Instead, yesterday, they sent out a press release saying they've developed and tested SSDs at 1 million IOPS. The press release is chock-full of verbiage about how much more technical and expert IBM researchers are and what a wealth of knowledge IBM brings to the SSD table, none of which I doubt.
But the thing is, that's it. They've tested these things as part of Project Quicksilver. IBM labs are the studliest and most advanced in the world. The end, except for an intriguing but vague passage about some future products –
IBM Research has developed breakthrough data center provisioning technology that automatically understands and balances the utilization of diverse storage components in the information infrastructure, including solid-state storage. Additionally, to get the most value from high performance system resources in storage, IBM Research patented key technologies that help maintain required quality-of-service for higher priority applications.
I asked an IBM spokesperson when we'll see product come out based on what was tested for this press release, and got the following response. "To clarify, there is no timeline/commercialization plan to discuss at this time and we're not announcing a specific product." As for the management software (I'm assuming), "we're not going into specifics at this point."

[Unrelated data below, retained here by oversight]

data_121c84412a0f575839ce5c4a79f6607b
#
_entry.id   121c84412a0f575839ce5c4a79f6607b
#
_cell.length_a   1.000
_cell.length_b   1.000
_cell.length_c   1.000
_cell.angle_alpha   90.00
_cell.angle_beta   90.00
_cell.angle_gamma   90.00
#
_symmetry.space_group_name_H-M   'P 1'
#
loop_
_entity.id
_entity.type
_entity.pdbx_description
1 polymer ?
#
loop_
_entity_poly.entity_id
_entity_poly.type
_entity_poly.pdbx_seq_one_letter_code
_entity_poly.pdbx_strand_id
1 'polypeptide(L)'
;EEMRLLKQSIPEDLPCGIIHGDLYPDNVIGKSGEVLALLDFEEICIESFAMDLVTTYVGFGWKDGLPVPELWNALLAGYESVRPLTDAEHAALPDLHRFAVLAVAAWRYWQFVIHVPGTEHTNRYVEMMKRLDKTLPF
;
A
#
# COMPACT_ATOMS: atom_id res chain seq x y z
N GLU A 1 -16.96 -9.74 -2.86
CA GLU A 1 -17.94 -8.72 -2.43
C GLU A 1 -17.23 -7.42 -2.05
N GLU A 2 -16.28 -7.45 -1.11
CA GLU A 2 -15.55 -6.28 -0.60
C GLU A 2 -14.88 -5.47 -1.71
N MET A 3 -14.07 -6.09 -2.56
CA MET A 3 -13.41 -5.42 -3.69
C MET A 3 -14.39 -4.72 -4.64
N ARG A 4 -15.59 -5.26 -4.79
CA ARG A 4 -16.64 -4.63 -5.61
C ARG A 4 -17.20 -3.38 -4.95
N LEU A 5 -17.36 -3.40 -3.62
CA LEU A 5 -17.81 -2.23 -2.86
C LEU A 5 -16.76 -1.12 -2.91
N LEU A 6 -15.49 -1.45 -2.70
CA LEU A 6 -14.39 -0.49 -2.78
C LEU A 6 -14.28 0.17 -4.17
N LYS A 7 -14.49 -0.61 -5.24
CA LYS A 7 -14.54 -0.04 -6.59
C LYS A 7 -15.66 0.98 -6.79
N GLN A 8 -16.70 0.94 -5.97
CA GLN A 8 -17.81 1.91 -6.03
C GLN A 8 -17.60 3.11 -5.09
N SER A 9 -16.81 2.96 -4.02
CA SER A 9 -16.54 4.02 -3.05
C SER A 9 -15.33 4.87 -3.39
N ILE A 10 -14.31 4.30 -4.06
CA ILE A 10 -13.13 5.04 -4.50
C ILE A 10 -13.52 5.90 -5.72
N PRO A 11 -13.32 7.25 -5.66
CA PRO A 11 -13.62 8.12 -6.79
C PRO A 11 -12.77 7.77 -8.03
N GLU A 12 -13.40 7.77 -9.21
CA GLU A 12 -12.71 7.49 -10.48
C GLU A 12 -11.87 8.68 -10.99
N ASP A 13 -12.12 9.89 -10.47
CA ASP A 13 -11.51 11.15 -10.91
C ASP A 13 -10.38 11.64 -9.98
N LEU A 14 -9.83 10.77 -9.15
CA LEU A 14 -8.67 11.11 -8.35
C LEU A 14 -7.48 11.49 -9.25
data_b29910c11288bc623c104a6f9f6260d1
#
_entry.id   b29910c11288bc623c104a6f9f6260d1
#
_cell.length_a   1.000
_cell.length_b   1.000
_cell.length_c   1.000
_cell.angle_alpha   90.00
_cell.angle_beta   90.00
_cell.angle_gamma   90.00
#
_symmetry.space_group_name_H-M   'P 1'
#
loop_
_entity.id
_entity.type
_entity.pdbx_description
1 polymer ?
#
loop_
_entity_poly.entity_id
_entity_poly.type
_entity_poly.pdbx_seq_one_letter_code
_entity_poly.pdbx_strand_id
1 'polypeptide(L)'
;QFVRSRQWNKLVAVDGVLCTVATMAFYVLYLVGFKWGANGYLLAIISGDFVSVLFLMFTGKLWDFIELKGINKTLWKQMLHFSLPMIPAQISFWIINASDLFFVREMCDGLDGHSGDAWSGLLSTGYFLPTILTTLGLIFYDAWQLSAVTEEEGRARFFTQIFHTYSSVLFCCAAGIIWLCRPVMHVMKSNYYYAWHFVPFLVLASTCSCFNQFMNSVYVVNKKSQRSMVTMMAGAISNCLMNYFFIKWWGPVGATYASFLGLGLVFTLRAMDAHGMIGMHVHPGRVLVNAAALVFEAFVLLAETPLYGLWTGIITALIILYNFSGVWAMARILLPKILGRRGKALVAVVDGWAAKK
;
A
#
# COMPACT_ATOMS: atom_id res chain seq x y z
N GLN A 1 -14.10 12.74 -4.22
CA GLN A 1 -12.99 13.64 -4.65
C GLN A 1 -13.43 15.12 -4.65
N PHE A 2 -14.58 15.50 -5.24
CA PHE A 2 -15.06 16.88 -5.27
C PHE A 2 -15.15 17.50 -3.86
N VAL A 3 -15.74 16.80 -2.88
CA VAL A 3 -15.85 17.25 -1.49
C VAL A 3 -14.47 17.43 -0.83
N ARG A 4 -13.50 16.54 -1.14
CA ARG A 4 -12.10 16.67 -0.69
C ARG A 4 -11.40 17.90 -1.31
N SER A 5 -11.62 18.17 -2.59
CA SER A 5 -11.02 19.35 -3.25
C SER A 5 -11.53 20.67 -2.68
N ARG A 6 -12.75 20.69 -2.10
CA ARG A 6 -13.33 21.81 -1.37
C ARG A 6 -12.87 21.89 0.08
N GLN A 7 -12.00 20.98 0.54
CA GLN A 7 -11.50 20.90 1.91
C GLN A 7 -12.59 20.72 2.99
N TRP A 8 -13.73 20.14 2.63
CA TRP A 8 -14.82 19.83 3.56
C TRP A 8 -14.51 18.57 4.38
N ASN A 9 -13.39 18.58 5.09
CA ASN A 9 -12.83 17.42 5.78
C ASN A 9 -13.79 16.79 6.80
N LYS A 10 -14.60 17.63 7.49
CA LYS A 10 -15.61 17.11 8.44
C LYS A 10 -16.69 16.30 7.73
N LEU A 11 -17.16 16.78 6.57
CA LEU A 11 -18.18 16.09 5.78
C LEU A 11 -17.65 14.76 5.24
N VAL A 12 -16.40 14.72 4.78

To be fair, I've heard some criticism recently of other vendors coming out with product pre-announcements months before product availability. But everyone in the industry has by now either launched or announced they will launch solid-state support. IBM, with its server business and experience developing memory technology, ought to be ahead of this pack. Instead, despite the fact that it's clear they wouldn't be testing such a thing if there were no potential revenue stream attached, they aren't saying much else about it.
Maybe the folks running IBM storage think they don't have to say anything. They're still an established behemoth with a large, loyal customer base. The phrase "no one ever got fired for buying from IBM" is still thrown around, and IBM officials have argued that customers are willing to wait to get whatever technology is fashionable until they can get it in vetted form from IBM. Given its ginormous customer base, IBM says, its testing and QA processes are much more involved than other vendors, and hence, it takes longer for new technologies to hit the streets from IBM - but customers are willing to wait for the extra assurance.
Good points all, and storage buyers are a conservative lot. But IBM spent $300 million on a product it hasn't yet promoted except to cast it as the new crown jewel of Big Blue storage. Meanwhile, people in the marketplace are beginning to tear it apart before anyone sees a PowerPoint slide. People are beginning to wonder if it wasn't really Moshe Yanai IBM was after, and that they had to buy his startups to get him. People are starting to speculate about what's going on internally at IBM - about a battle between geeks and suits, or that IBM is ashamed of its storage products and therefore hiding them, competitors are having a field day, and IBM's doing nothing to counteract any of it.
What is the deal?